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Community Commentary: Remembering Estancia’s ‘Big Jim’ Scott

I wanted to say a few words about a man whose name proudly stands atop the new stadium on the Estancia High School campus, Jim Scott.

Anyone associated with youth sports in the Costa Mesa vicinity knows and respects the name Jim Scott. His lifelong passion was developing ways to make the kids in our city enjoy and appreciate youth sports. He was a gentleman who created and financed the numerous Battle of the Bell trophies and the guy who smiled and joked while being served the bill for the winning team’s Newport Rib Co.'s experience.

A lot has been written about this wonderful man we all loved and admired, and I wanted to relate a few of my own amusing experiences that have gone untold.

About 20 or so years ago, Jim would regularly meet my brother Art and I at Norm’s for lunch. Jim was constantly chatting and politicking for a new stadium on the Estancia campus. He would map out various versions on the napkins and pencil out numbers for costs. He routinely discussed who could possibly aid in its financing and potential completion.


He loved the challenge of building something wonderful in the community for all kids to utilize. As we would depart, he would always say, “Be patient, dogs. We’ll get there.”

Many from our community will never imagine the huge impact Jim has had on Estancia. He took the lead in constructing the outside weight room near the softball field and then helped finance the concrete foundation, as well as the wheelchair ramp and guard rails. He also assisted in the purchase of the weight equipment it contained.

Former football Coach John Liebengood made mention he needed an electric lift for football practice, so somehow, somewhere, Jim located and purchased one on his own. Coach also wished for an outside office and shortly after his comment was heard, there appeared a single wide trailer, free of charge, from this wizard.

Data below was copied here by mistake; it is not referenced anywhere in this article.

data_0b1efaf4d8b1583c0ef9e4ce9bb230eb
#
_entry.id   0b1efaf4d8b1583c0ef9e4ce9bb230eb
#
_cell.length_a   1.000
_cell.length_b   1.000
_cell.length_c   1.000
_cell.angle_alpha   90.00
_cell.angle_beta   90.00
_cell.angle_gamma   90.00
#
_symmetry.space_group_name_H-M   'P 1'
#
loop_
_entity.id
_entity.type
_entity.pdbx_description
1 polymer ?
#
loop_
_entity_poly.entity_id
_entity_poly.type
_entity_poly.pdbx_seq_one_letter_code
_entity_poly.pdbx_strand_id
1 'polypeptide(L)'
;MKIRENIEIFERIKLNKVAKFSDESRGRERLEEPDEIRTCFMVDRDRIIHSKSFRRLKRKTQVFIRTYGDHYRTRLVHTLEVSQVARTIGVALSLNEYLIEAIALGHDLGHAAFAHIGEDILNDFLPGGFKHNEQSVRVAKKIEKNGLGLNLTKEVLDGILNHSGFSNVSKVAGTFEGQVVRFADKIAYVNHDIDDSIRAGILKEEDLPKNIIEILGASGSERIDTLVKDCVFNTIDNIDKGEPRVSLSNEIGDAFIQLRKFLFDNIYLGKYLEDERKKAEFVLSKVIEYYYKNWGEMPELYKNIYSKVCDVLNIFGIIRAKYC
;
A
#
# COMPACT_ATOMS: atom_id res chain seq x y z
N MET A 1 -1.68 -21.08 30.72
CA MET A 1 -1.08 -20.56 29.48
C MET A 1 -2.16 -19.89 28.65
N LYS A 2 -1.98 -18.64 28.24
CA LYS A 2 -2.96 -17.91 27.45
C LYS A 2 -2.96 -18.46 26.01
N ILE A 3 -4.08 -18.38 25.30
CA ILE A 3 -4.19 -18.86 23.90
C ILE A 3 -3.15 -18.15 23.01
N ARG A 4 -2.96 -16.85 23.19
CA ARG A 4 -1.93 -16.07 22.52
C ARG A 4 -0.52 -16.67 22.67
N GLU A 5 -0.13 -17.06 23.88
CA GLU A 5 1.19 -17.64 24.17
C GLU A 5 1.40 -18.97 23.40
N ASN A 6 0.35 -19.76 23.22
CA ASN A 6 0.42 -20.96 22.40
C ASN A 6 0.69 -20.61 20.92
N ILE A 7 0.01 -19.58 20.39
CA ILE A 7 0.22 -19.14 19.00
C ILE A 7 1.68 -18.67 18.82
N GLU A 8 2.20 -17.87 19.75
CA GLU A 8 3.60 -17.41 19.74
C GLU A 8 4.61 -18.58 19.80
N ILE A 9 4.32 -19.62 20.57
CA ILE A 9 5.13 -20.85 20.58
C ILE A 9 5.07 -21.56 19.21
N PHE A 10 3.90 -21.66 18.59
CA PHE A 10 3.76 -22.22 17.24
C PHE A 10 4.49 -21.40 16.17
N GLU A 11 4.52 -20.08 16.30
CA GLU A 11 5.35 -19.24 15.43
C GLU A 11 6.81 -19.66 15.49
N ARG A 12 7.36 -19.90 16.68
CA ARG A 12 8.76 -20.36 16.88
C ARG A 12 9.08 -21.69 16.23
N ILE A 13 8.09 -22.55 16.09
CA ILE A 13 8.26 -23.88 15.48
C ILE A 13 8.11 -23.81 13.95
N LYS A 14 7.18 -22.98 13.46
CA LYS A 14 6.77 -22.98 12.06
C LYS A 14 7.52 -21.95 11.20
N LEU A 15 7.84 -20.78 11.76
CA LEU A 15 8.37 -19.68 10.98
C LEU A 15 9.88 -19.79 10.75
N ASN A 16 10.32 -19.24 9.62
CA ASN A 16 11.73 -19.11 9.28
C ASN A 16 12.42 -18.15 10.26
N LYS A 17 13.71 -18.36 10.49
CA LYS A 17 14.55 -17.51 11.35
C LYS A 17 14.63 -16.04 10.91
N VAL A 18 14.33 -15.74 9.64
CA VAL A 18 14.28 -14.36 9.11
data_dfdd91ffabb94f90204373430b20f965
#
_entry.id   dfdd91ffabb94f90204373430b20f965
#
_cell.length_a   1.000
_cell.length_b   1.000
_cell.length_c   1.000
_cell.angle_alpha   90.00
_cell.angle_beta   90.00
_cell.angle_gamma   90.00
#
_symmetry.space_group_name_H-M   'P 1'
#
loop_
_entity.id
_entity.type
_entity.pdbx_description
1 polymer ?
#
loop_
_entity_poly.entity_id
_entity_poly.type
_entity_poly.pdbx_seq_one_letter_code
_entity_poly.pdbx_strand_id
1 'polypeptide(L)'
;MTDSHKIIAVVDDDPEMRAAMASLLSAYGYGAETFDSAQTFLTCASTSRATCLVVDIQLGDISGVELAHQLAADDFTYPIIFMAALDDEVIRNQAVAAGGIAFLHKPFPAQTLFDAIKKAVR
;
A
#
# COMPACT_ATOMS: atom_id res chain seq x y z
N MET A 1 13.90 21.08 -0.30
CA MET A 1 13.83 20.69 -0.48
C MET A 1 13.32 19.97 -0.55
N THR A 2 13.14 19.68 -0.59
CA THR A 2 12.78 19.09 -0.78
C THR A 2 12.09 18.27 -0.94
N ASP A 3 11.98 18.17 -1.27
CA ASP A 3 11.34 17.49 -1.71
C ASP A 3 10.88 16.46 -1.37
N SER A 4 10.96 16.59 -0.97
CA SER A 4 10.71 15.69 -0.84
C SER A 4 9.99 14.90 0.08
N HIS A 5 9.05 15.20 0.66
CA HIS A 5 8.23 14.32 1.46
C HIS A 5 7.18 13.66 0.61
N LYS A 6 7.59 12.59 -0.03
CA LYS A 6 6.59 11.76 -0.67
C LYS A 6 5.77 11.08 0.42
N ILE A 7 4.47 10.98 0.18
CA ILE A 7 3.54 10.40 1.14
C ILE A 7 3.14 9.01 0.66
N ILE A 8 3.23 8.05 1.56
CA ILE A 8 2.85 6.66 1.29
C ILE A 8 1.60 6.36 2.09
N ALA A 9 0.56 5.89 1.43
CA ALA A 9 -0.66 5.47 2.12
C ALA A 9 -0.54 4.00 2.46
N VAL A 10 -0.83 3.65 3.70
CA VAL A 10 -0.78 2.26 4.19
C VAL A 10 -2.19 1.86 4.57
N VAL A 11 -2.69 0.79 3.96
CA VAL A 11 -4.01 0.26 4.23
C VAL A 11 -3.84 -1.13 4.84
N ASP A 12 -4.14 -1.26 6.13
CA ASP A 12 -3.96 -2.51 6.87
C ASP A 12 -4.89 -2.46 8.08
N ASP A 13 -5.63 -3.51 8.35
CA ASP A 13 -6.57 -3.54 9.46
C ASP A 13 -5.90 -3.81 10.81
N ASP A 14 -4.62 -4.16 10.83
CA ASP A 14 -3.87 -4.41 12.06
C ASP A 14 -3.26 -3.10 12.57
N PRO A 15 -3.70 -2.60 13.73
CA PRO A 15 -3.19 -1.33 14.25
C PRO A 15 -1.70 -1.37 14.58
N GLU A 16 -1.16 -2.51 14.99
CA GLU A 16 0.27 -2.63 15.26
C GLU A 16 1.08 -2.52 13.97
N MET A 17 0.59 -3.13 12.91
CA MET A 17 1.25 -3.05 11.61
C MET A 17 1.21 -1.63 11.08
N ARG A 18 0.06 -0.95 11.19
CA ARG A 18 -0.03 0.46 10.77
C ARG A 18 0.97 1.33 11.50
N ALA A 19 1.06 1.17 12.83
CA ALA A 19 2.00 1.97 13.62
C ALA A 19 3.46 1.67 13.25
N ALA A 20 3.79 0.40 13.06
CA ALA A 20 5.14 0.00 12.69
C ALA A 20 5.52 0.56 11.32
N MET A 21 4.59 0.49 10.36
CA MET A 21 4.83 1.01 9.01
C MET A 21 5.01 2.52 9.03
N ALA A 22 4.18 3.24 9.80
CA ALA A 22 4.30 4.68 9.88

We Perry brothers coached Eagle lightweight football together for nearly 25 years. Before every home game, Jim would come in and give our players a five-minute “Smokey” as he called it, or pep talk to most. He would assign numbers to phrases and during the game he would shout out the numbers.


My favorite, and the one he proudly wore on the back of his Estancia letterman’s jacket, was No. 12. This number meant: “Grab ‘em by the nose and kick ‘em in the butt.” As our players would leave for the field, Jim stood at the door and demanded a “man’s” handshake from each athlete as he looked him in the eye and shouted out a number.

During each game, Art would invite Jim to call one series of offensive plays. Jim would continually pace the sidelines, waiting for his opportunity, playbook in hand.

His favorite play was the Z-trap. It’s a misdirection running play for the wingback and usually went for large gains. He loved holding the quarterback’s face mask and whispering each play to him. Luckily for us, Jim’s play calling usually ended in a touchdown.

Big Jim created and implemented what we called watermelon Wednesday. After practice on that day, we could count on Jim lugging a half-dozen watermelons out on the field for the freshman team. He would slice them up and the team would scarf them down. As a coach or player, you never forget people who do their best to make practice fun.

Art and I have coached golf at Estancia for more than two decades. Many years back, we asked Jim to get involved in our sport. We, like every other team on campus, wanted Jim to host a Newport Rib Co. rib feast (thank you, Fran & John Ursini) and provide a bell for the best golf team in the city. It was just like Jim to agree to our proposal and also change the trophy from a bell to a cup. He proudly informed us, “Boys, this will be my first No Bell Prize.”

Big Jim, you got us there in fine fashion.

CHUCK PERRY is a longtime Estancia coach, sports booster and Costa Mesa resident.